Mother's Day is a week away and has its origin approximately 6,000 years ago in Egypt. The goddess Isis was considered the mother of all Pharaohs. Mother's Day was originally a spiritual celebration directed at Goddesses and symbols rather than a person called mother. Should you wish to explore this topic more extensively, do a computer search for "Mother's Day history."
A day to honor peace and mothers was initially proposed by Julia Ward Howe. Interestingly, 12 years earlier Julia Ward Howe had also written the "Battle Hymn of the Republic." By the end of the Civil War, Julia Howe had become terribly distraught by the death and the carnage of the war. She called on all mothers to come together and protest, what she saw as, the futility of their sons killing the sons of other mothers.
In 1870, she authored a stirring appeal to women to seek peace, turn from war, and observe an international Mother's Day. After many years, although not officially sanctified by Congress, the second Sunday in May was identified as a day to honor peace and motherhood.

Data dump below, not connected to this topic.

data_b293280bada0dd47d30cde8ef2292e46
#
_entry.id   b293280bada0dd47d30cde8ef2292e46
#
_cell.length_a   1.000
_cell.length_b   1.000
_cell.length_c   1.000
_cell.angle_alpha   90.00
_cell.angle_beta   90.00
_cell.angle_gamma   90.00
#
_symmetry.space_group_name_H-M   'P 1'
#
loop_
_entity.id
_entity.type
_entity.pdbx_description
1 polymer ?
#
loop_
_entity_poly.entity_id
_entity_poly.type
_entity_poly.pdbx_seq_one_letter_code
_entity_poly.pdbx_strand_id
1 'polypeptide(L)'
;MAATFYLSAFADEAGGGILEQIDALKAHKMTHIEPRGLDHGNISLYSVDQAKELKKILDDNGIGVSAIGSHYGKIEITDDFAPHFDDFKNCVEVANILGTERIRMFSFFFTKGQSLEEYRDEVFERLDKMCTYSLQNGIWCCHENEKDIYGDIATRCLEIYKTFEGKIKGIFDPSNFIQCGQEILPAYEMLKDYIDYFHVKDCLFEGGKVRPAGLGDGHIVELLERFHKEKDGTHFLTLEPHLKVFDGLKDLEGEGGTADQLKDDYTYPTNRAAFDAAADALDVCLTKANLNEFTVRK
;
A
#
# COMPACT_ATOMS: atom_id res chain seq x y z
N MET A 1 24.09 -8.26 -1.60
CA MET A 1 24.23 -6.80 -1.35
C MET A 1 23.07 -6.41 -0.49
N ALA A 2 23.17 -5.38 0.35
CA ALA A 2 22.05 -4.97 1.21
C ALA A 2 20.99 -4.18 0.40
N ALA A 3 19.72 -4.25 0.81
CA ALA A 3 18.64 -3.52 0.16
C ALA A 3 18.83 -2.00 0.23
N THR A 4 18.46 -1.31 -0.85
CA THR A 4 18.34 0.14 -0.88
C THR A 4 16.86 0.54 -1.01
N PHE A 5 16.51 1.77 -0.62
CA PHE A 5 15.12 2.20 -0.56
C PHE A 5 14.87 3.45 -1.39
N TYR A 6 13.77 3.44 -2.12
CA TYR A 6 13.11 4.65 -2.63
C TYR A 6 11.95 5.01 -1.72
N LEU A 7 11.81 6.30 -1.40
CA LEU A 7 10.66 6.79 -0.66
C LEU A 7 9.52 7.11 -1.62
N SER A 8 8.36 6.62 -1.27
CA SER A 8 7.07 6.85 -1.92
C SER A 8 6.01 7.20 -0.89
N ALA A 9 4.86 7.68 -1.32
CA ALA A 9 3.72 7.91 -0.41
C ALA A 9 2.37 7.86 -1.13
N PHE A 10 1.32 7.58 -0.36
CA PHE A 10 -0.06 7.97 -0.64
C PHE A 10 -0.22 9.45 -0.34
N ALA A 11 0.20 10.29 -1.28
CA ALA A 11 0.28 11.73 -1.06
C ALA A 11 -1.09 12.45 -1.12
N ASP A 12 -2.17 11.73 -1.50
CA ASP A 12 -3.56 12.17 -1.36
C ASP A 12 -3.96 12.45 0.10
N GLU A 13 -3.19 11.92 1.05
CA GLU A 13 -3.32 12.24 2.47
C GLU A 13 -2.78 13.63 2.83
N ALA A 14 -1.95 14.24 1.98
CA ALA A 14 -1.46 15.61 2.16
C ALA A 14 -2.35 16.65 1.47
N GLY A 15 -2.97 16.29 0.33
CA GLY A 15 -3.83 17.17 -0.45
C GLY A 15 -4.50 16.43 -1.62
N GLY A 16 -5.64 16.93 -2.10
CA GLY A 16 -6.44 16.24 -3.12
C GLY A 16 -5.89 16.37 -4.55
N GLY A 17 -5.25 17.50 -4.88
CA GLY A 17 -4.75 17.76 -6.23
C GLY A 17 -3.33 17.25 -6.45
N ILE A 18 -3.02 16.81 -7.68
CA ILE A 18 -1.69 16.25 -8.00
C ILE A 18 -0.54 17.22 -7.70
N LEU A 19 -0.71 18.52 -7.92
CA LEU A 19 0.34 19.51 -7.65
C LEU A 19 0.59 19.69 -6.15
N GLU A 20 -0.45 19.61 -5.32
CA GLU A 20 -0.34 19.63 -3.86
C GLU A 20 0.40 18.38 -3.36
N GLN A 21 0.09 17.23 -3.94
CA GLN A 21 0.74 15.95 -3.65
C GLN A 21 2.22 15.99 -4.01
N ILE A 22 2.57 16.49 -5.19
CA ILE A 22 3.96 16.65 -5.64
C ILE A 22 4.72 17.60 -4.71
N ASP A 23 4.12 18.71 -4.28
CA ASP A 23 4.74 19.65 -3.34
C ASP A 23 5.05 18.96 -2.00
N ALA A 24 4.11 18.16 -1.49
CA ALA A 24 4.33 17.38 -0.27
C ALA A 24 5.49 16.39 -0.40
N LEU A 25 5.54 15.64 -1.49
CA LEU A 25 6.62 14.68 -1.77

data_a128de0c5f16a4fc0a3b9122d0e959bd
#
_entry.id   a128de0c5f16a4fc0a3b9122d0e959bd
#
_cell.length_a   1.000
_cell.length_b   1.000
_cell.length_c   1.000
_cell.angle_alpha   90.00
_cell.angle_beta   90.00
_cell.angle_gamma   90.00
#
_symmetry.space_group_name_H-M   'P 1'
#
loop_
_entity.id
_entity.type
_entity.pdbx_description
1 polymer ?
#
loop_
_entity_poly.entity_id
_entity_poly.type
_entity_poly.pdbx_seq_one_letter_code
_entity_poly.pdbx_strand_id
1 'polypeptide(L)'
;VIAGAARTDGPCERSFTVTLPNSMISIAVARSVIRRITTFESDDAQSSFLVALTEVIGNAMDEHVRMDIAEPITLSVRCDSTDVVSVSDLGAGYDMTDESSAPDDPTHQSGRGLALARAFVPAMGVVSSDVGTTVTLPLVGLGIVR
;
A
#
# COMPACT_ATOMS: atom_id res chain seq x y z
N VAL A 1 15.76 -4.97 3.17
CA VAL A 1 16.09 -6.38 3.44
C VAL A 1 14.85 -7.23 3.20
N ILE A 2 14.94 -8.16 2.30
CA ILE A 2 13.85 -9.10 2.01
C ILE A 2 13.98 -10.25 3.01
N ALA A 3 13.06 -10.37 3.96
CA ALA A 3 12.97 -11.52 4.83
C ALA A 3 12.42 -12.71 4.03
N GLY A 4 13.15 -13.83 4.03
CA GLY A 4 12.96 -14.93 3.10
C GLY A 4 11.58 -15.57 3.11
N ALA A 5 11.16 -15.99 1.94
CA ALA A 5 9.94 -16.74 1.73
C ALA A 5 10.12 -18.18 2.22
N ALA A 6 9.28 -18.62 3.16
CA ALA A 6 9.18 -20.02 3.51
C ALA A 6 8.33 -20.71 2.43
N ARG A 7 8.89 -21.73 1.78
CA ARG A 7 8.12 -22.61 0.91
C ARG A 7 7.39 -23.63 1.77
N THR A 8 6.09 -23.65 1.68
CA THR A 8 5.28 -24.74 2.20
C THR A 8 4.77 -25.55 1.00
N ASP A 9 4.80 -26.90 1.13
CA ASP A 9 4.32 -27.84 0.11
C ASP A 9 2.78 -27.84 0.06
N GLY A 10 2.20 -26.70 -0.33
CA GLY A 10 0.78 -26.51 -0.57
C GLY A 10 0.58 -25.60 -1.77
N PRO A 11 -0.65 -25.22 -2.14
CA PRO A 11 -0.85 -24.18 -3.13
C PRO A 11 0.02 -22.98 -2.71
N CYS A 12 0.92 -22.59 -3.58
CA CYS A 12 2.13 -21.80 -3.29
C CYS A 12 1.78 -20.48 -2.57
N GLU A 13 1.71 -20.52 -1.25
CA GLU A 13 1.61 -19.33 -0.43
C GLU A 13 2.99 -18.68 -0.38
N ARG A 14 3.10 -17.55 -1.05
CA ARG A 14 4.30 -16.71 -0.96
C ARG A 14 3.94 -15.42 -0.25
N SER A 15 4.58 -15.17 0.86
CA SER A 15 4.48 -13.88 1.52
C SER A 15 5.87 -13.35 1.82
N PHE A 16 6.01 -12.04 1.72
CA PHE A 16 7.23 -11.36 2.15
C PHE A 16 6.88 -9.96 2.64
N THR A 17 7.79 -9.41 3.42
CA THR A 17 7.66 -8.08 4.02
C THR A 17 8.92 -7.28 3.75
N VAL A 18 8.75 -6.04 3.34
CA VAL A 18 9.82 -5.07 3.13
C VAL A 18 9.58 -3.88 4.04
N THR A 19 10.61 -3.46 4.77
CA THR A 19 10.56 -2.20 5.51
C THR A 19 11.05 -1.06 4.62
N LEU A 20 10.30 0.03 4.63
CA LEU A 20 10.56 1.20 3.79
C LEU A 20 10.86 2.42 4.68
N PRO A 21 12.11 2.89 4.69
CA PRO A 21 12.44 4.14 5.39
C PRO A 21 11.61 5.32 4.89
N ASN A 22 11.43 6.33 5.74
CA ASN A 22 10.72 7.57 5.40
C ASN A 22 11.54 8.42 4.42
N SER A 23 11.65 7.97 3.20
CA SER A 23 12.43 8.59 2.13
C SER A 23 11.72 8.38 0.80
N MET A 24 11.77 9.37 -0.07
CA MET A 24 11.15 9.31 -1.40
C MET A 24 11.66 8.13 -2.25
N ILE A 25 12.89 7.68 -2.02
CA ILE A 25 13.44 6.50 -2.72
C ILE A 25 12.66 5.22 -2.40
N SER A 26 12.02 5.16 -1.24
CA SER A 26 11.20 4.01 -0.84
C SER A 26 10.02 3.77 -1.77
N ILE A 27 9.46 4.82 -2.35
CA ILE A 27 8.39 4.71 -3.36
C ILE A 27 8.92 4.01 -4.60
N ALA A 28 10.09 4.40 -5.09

In America, the Mother's Day has gone through several permutations from its initial 1870 intent. Despite these cosmetic changes, the focus has remained mothers. Subsequently, in 1914, Congress officially declared Mother's Day as the second Sunday in May.
From that time forward through the late '40s efforts were made to avoid commercialization of this event, but as witness today, met with little success. Today Mother's Day is a $16 billion industry. Worldwide the day has evolved to become the International Women's Day observed this year on March 8.
A women's day event is planned in Kingman on Saturday. Saturday was chosen so as not to distract from Sunday that is Mother's Day. A local group of women and men will assemble to pay tribute to mothers in America. We will gather on the northeast corner of Stockton Hill and Airway from 10 a.m. to noon to make a strong statement of support for women and women's rights.
Any questions, my email is: firstname.lastname@example.org. Join us if you wish and leave when you must!
Christine M. Meisenheimer